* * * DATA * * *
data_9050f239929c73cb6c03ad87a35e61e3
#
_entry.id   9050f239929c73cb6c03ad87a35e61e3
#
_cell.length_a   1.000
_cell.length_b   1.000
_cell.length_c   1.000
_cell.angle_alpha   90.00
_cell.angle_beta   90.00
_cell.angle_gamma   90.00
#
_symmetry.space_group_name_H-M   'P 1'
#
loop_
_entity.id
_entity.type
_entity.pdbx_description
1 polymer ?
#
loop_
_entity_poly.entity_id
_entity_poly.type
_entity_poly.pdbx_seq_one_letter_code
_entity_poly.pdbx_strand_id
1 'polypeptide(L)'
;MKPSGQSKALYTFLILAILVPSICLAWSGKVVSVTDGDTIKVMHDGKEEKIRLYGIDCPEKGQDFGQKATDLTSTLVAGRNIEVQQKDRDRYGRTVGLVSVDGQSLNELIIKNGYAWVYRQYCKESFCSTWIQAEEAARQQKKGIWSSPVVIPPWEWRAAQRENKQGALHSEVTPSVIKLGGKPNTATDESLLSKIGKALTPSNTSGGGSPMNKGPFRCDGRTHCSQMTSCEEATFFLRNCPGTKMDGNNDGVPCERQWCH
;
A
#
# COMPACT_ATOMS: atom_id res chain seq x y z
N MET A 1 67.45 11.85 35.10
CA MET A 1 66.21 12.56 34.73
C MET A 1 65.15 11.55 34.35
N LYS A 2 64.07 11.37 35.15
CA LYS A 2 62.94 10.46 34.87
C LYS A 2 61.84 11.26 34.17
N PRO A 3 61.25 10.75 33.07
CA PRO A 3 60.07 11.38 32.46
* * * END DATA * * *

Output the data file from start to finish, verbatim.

data_9050f239929c73cb6c03ad87a35e61e3
#
_entry.id   9050f239929c73cb6c03ad87a35e61e3
#
_cell.length_a   1.000
_cell.length_b   1.000
_cell.length_c   1.000
_cell.angle_alpha   90.00
_cell.angle_beta   90.00
_cell.angle_gamma   90.00
#
_symmetry.space_group_name_H-M   'P 1'
#
loop_
_entity.id
_entity.type
_entity.pdbx_description
1 polymer ?
#
loop_
_entity_poly.entity_id
_entity_poly.type
_entity_poly.pdbx_seq_one_letter_code
_entity_poly.pdbx_strand_id
1 'polypeptide(L)'
;MKPSGQSKALYTFLILAILVPSICLAWSGKVVSVTDGDTIKVMHDGKEEKIRLYGIDCPEKGQDFGQKATDLTSTLVAGRNIEVQQKDRDRYGRTVGLVSVDGQSLNELIIKNGYAWVYRQYCKESFCSTWIQAEEAARQQKKGIWSSPVVIPPWEWRAAQRENKQGALHSEVTPSVIKLGGKPNTATDESLLSKIGKALTPSNTSGGGSPMNKGPFRCDGRTHCSQMTSCEEATFFLRNCPGTKMDGNNDGVPCERQWCH
;
A
#
# COMPACT_ATOMS: atom_id res chain seq x y z
N MET A 1 67.45 11.85 35.10
CA MET A 1 66.21 12.56 34.73
C MET A 1 65.15 11.55 34.35
N LYS A 2 64.07 11.37 35.15
CA LYS A 2 62.94 10.46 34.87
C LYS A 2 61.84 11.26 34.17
N PRO A 3 61.25 10.75 33.07
CA PRO A 3 60.07 11.38 32.46